Microplate Washer ELISA
Bacterial colonies are an important component of microbiology that remains relevant to this day and probably will always stay that way. These colonies are used for medical research, development of pharmaceuticals, use in the food industry (the safe ones, naturally) and more. Once a bacterial colony is cultivated, the first thing to do is identify it through the bacterial colony morphology it displays.
Bacterial Colony Morphology Definition And Importance
But first, how does one define colony morphology? Its definition is simple: colony morphology is simply the appearance of the colony once it grows on an agar plate. The visual cues provided by a cultivated bacterial colony serve as an important way for microbiologists to identify and isolate them via colony picking for other applications.
Categories of Bacterial Colony Morphology
Since the appearance of bacterial colonies can be varied, scientists describe colony morphology by using several characteristics. These include:
- Size (often noted down in milimetres)
- Colour – buff, white, red, black, etc
- Opacity – transparent, translucent, iridescent, etc
- Form (shape of the colony) – circular, rhizoid, irregular, etc
- Elevation (the shape of the colony from the side angle) – flat, raised, convex, umbonate, etc…
- Edge/Margin (shape of the outer part of the colony) – entire, undulate, lobate, curled, etc…
- Surface appearance – shiny, wrinkled, glistening, moist, etc…
- Texture (when manipulated with a sterile instrument) – dry, mucoid, brittle, viscid, etc…
- Odor – grape-like, putrid, sweet-smelling, etc…
How to Observe And Describe Bacterial Colony Morphology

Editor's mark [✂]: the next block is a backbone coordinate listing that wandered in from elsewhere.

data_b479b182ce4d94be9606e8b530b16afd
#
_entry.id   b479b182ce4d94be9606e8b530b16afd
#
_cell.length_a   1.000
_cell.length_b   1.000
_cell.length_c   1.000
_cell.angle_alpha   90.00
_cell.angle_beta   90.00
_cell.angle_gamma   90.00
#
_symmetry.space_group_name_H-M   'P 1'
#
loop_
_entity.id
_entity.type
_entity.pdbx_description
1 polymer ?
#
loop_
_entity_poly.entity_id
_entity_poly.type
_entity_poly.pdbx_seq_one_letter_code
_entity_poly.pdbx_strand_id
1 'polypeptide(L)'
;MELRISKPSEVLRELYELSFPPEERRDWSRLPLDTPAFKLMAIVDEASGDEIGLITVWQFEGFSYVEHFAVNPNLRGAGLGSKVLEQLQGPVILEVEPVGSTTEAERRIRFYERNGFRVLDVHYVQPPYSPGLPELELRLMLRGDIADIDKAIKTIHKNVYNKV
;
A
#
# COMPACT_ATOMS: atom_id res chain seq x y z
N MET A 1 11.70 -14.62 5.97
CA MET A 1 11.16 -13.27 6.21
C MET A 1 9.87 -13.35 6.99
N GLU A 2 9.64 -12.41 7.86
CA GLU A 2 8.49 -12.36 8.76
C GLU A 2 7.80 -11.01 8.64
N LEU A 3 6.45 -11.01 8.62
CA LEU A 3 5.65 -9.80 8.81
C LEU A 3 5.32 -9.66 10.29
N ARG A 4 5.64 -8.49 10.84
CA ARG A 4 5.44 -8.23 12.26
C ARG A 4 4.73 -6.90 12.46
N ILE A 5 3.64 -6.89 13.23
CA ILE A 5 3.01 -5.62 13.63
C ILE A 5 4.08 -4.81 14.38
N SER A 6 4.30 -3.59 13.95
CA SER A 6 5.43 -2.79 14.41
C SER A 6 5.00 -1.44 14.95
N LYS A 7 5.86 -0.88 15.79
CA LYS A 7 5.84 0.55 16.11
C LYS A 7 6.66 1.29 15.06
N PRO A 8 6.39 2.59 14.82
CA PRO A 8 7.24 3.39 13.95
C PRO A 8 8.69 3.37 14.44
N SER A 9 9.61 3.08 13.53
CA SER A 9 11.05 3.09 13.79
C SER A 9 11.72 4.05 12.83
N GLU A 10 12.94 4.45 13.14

Observing bacterial colony morphology needs to be a systematic process. The steps below act as a good guideline.
- Before beginning to observe the grown colonies, note down the medium that was used in the agar plate to grow the bacterial colonies. It will act as a good reference when comparing the bacteria morphology in a different type of medium.
- Look at the agar plate and observe the different colonies on it. Pick a colony that is well-isolated and well sized so it’s easy to look at.
- Take a look at the colony’s form and color, followed by opacity and surface appearance. You can use a magnifying glass to do this if you wish. Alternatively, to get the best view of the colony, use a dissecting/stereoscopic microscope and put the agar plate under the lens with the cover closed. Wipe down the inside of the cover if it is condensed before observation.
- Tilt the plate to view the colony from the side to observe elevation and margin. Often, odor is an optional morphology to note down, but you can take a quick whiff from a bit of a distance if you’d like to note this down (and if it’s safe).
- Lastly, to determine texture, use an inoculating loop or a needle to pick at the colony to observe its consistency as it leaves the medium. Once you’ve noted down all of the above, you can successfully describe the morphology of the colony you’ve chosen.
Examples of Bacterial Colony Morphology
An example of a popular bacterial colony that is often studied is Staphylococcus aureus. On a Mannitol salt agar, this bacteria forms two to three milimetres wide and circular colonies with a smooth, shiny surface appearance. They are often golden yellow and opaque with an entire margin. The colonies also sometimes give off an “old socks” smell, and have a texture often described as “creamy”.
Another example of a colony that is used for observation is Escherichia coli (E. coli). On a nutrient agar, E. coli forms large, greyish-white, smooth, opaque/translucent discs. Some strains produce mucoid colonies.
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